Should I be giving away shipping for free?
We have all given it some thought. The benefits and drawbacks of free shipping are undoubtedly a tactic worth considering in a world where consumers are becoming more accustomed to receiving free shipping and returns.
Free shipping’s main benefit is the subconscious effect it has on your customers.
Customers favor free delivery over all other forms of discount by 93%.
It is obvious that people prefer businesses that offer free shipping. Although it’s a recent phenomenon, it has quickly acquired popularity, and as a result, people have come to anticipate free shipping when they order online.
In fact, 75% of customers now want free shipping on all orders, regardless of their value. It increased from 68% in 2017.
Customers are far more inclined to shop with, and return to, businesses that offer free delivery as a result of this expectation.
Assists you in battling High Street stores
When creating a delivery strategy, you need to take into account more than simply your online rivals.
The High Street has its drawbacks, but one thing it can provide that no eCommerce can provide is an instantaneous “try before you buy” option, i.e., zero-commitment purchases and zero-consequence returns.
Because clients have actually seen and used the goods, enhancing their trust and desire to purchase them, friction is considerably reduced. Additionally, they are not burdened with any additional fees that could cause them to abandon their online shopping carts.
Offering free delivery is the only thing that will truly level the playing field. Of course, there are some factors that inherently favor online shopping over in-store shopping, such as more choice and availability.
Free Delivery might make the basket bigger.
One of the most frequently advised eCommerce marketing tactics is to offer free shipping, especially with certain purchase value requirements.
And that makes sense. Free shipping increases basket size, as evidenced by research. In order to receive free delivery, 58% of buyers increased the number of products in their cart, according to UPS, and BigCommerce reports that free shipping can boost average purchase values by 30%.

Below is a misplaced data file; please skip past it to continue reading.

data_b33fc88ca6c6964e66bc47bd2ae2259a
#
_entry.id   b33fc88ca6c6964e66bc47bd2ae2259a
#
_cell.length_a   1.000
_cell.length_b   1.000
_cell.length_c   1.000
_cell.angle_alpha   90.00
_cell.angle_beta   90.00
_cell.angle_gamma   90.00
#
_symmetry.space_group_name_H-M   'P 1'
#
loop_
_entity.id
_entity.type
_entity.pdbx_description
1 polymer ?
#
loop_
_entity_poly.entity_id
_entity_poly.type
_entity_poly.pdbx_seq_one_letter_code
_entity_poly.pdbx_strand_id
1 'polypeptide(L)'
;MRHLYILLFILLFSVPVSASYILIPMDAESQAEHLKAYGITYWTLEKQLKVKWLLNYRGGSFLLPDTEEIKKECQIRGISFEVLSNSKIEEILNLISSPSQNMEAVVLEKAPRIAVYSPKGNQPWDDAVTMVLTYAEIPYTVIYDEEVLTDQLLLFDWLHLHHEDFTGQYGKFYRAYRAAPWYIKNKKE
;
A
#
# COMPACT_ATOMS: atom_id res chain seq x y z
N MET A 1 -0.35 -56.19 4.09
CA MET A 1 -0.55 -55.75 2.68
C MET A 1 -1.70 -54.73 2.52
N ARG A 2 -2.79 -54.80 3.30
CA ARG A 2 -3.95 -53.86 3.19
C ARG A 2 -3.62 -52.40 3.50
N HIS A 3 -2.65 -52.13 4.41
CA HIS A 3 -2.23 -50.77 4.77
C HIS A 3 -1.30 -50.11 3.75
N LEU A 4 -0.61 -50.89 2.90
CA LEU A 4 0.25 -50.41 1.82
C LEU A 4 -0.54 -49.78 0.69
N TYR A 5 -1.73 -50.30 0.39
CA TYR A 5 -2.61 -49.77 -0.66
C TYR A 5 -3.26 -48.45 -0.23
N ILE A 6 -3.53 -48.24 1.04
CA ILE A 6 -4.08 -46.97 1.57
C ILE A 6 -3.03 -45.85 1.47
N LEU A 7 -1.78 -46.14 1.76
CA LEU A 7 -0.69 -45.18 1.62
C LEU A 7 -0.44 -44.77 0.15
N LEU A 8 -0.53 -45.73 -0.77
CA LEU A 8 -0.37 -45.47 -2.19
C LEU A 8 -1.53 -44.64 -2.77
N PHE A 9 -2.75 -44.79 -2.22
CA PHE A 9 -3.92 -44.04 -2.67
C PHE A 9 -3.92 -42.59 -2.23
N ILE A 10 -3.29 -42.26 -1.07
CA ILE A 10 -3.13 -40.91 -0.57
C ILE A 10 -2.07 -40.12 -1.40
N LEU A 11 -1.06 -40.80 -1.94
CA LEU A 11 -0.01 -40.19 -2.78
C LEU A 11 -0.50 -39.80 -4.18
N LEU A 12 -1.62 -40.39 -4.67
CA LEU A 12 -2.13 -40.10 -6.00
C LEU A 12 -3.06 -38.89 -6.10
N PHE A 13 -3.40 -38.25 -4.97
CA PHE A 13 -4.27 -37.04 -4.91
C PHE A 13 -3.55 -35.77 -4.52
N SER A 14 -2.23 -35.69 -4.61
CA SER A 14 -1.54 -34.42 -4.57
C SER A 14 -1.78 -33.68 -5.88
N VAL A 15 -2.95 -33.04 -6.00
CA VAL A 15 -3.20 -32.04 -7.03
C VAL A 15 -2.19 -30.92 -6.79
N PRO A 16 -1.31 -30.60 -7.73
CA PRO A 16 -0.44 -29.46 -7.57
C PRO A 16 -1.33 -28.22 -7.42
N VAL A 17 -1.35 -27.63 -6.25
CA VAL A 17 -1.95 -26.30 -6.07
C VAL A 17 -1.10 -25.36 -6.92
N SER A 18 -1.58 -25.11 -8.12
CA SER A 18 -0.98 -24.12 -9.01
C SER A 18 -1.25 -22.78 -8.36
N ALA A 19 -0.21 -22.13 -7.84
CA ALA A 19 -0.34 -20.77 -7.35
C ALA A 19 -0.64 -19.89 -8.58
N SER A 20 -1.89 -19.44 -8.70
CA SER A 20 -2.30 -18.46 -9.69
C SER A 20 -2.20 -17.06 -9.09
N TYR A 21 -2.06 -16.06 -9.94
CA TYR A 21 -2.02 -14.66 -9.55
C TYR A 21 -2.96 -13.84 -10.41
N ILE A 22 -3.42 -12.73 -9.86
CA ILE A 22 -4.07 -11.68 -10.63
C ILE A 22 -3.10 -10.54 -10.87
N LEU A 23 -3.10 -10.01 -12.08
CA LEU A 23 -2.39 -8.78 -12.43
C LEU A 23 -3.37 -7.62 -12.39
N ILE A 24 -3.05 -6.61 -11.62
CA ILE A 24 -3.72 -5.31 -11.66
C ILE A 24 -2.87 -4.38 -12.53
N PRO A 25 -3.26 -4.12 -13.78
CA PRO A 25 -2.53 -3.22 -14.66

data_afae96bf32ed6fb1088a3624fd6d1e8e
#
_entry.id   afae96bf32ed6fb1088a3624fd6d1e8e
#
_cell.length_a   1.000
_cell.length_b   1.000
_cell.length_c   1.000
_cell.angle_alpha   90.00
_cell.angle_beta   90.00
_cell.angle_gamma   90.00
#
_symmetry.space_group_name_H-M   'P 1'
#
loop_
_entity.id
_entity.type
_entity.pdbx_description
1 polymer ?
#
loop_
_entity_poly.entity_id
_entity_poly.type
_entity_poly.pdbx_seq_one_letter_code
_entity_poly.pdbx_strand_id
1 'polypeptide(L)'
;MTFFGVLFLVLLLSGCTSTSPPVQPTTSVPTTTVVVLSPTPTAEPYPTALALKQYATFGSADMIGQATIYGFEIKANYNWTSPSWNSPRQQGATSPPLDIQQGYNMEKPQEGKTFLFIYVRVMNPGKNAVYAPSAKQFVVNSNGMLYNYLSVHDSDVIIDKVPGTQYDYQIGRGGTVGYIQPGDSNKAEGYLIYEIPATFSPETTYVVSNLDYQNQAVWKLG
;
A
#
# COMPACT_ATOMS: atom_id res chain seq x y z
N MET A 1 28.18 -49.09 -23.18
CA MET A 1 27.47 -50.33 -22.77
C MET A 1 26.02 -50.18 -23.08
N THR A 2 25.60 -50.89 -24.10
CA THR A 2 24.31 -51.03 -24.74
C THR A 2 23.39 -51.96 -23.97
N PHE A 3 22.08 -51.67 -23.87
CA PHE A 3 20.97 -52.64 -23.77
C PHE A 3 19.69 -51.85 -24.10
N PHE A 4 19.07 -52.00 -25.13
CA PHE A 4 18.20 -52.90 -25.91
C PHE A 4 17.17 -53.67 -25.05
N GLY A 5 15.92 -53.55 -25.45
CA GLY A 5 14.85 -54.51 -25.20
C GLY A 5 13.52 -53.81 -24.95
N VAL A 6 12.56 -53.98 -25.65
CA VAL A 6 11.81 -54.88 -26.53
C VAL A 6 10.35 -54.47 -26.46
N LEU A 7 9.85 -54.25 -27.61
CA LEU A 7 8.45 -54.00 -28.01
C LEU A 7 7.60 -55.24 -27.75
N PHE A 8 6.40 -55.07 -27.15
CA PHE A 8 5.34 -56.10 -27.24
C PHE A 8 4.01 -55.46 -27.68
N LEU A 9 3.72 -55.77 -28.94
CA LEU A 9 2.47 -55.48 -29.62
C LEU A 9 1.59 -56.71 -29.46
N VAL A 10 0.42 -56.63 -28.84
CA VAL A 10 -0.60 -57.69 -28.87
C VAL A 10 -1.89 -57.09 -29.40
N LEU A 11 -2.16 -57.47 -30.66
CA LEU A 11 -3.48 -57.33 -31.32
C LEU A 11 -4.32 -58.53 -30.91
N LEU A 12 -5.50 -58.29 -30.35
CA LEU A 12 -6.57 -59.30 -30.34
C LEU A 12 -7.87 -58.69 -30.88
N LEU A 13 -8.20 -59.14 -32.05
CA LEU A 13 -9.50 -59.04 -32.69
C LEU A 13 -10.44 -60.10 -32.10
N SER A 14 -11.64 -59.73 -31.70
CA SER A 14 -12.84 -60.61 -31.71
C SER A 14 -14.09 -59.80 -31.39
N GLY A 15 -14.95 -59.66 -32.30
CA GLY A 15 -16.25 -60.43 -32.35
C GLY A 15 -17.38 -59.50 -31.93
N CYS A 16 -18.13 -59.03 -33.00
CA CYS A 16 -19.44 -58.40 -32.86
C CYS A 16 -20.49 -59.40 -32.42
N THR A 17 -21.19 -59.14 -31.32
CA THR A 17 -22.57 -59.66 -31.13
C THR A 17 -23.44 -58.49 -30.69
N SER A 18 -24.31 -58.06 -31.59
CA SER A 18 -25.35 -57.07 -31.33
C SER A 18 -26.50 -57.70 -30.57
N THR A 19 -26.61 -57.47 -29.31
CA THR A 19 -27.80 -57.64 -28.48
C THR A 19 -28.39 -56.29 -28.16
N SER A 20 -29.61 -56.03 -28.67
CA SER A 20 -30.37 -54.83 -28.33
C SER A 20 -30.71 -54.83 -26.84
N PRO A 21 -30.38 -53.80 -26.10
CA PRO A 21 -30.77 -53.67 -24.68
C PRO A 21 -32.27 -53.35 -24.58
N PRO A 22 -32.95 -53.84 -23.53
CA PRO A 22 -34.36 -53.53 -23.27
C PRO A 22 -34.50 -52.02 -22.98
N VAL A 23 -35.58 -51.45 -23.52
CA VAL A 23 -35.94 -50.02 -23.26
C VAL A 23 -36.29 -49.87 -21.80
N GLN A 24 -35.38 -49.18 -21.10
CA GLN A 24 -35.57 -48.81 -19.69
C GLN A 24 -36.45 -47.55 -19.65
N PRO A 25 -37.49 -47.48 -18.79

Why? The logic behind this is straightforward: Why spend £5 on shipping when you could spend it on something tangible? Free shipping with a threshold is a highly powerful marketing tactic, regardless of whether it’s a minor add-on item or something they had previously talked themselves out of purchasing.
Obtain a competitive edge
ASOS is a business that has a reputation for providing incredible bargains on free shipping.
In order to keep up and remain competitive, other online fashion stores had to imitate their free shipping and Premier Delivery policy, despite the fact that it was a risky and unprecedented move.
The significance of whether or not you offer free delivery is quite likely to depend on the industry in which you work.
The average buyer examines three websites before making a purchase, so if your competitors are providing free shipping and you aren’t, you’ll be left behind. Likewise, if they aren’t, you may shake up the industry, acquire a competitive edge, and develop a strong customer base by providing free delivery.
Due to their ability to stand out in the SERPs thanks to this competitive advantage, businesses are encouraged to add delivery information in their Meta Descriptions.
Six Cons of Free Shipping
Although we have thought about the advantages, nothing in life comes without cost. Now is the moment to consider how providing free shipping can harm your company.
1. Free delivery might have an impact on your revenue
Of course, the additional cost is the free shipping’s most evident disadvantage. You’ll incur significant shipping charges if you don’t carefully consider a shipping cost in each and every one of your product prices, which is difficult to do when you don’t know the size of each individual order.